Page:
RAGNAR JONASSON CHRISTIE WITH A NORDIC TWIST
Plenty of crime writers can claim Agatha Christie as an influence, but for Ragnar Jonasson the connection goes deeper. The Icelandic author in effect became a Christie collaborator when, as a teenager, he was employed as her translator. “I started reading Christie, translating her and subsequently writing books,” he tells Crime Scene, “so you could say she’s had an impact. Evil Under The Sun was the first one I read, and I was just hooked.”
Fans of his debut, Snowblind, recognised a Christie connection in his story about rookie cop Ari Thor investigating a murder in the idyllic, isolated small town of Siglufjordur in northern Iceland (where the author spent childhood summers). When the town is cut off by an avalanche during 24hour winter darkness, this claustrophobic mystery feels like a Golden Age detective story given a contemporary Nordic twist.
Peter James, Ann Cleeves and Ian Rankin have praised Jonasson’s debut, which became a bestseller. The followup, Nightblind, won a Dead Good Reader Award, and the books have been optioned by a British TV company. “The fact that it gets this reaction in the UK is brilliant, especially because I’m a big fan of the British crime tradition from the time of Agatha Christie and beyond,” Jonasson says. “They were books I grew up reading and probably influenced me quite a lot.”
Christie had a specific influence on Ari Thor: Jonasson deliberately made his hero young because of Christie’s regret over introducing Poirot as an ageing, retired detective in 1920. “At the back of my mind I thought this is maybe a lesson Christie can give me,” says Jonasson. There have since been three books in his Dark Iceland series, and at least two more on the way.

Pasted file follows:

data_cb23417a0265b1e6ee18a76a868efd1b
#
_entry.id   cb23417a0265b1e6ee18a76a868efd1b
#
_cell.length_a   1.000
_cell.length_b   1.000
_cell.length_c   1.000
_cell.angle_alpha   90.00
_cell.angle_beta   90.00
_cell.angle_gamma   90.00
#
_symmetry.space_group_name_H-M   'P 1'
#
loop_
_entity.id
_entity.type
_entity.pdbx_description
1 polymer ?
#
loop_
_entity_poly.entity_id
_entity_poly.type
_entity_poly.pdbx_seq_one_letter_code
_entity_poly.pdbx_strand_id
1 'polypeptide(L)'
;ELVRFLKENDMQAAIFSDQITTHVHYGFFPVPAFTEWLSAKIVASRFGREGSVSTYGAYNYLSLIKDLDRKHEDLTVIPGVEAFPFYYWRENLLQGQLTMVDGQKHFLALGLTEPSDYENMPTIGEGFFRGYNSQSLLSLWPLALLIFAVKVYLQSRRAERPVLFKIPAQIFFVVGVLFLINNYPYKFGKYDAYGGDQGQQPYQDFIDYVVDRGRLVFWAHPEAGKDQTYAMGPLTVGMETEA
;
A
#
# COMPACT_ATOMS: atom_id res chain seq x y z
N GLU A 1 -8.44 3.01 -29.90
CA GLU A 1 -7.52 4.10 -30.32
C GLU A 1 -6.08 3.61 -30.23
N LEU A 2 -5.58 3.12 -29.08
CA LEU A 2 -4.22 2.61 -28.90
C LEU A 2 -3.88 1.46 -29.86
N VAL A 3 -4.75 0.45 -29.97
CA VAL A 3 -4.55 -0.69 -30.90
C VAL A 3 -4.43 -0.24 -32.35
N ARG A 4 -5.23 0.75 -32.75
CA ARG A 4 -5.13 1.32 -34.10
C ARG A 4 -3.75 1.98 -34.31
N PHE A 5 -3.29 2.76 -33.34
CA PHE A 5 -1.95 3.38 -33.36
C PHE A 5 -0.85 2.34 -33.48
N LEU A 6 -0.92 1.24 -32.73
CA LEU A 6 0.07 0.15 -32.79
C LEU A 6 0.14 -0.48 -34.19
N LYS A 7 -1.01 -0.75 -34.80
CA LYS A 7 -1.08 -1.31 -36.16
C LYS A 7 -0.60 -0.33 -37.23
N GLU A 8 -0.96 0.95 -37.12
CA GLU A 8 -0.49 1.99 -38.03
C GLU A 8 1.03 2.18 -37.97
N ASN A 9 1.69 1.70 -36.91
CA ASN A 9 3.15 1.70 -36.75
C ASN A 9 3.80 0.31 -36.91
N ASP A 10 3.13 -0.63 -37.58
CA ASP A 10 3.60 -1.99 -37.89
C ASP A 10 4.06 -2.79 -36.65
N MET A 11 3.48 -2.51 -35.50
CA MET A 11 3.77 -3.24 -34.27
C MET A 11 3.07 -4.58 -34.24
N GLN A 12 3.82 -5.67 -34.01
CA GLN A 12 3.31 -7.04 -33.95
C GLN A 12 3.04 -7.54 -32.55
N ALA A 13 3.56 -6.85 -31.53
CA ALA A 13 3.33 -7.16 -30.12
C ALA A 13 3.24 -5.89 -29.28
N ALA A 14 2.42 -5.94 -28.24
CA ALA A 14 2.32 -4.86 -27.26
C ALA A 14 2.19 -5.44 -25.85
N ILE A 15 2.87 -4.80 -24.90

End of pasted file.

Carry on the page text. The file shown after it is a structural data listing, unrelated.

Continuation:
When Crime Scene meets him in London ahead of a bookshop event, he admits he’s seen The Mousetrap several times on his UK trips. He reckons The Murder Of Roger Ackroyd is Christie’s best (“such a brilliant book”) and prefers Poirot to Marple.
His friends thought his teenage Christie obsession was “strange”, but it paid off. “I had the confidence at 16 or 17 to go to the publisher,” he says. “My mum drove me because I didn’t have a driver’s licence. I just asked them if they needed someone to do the next translation. I didn’t really think they would call me because I was just a kid, but a few days later they actually did.”
His first job was translating Endless Night, which had not previously appeared in Icelandic. He eventually translated 14 Christie novels including The Body In The Library, Appointment With Death and Five Little Pigs. He soon realised that although Christie’s prose was not difficult, the plotting could be challenging. “The clues are sometimes even hidden in words,” he says. “The most challenging one was Lord Edgware Dies, because that has a major clue at the end of the novel which is basically an English word, and when you translate that word into Icelandic it doesn’t work. So, some things you can’t really translate perfectly, but I did my best.”
When it came to writing his own novels, Jonasson cites the influence of Christie in terms of playing fair with the reader and creating an atmospheric setting: “She was very strong when it came to making the setting almost like a character in the books, whether it was the Nile or the Orient Express or a country cottage in snow. I love describing the Icelandic weather, because it’s an important factor and hopefully adds colour and gives you a sense of place.”
Jonasson is also promising a festive feel later in the series. “Breathless, the fifth one, is my Christmas story – Christie had Hercule Poirot’s Christmas and I love reading crime fiction set at Christmas, there’s something cosy about that,” he says. “It’s an isolated house in the middle of winter and there are a limited number of suspects, so I would say there are some nods to Christie in that book.” For Jonasson, it seems Agatha Christie is the gift that keeps on giving.
Snowblind, Nightblind and Blackout (Orenda Books) are out now.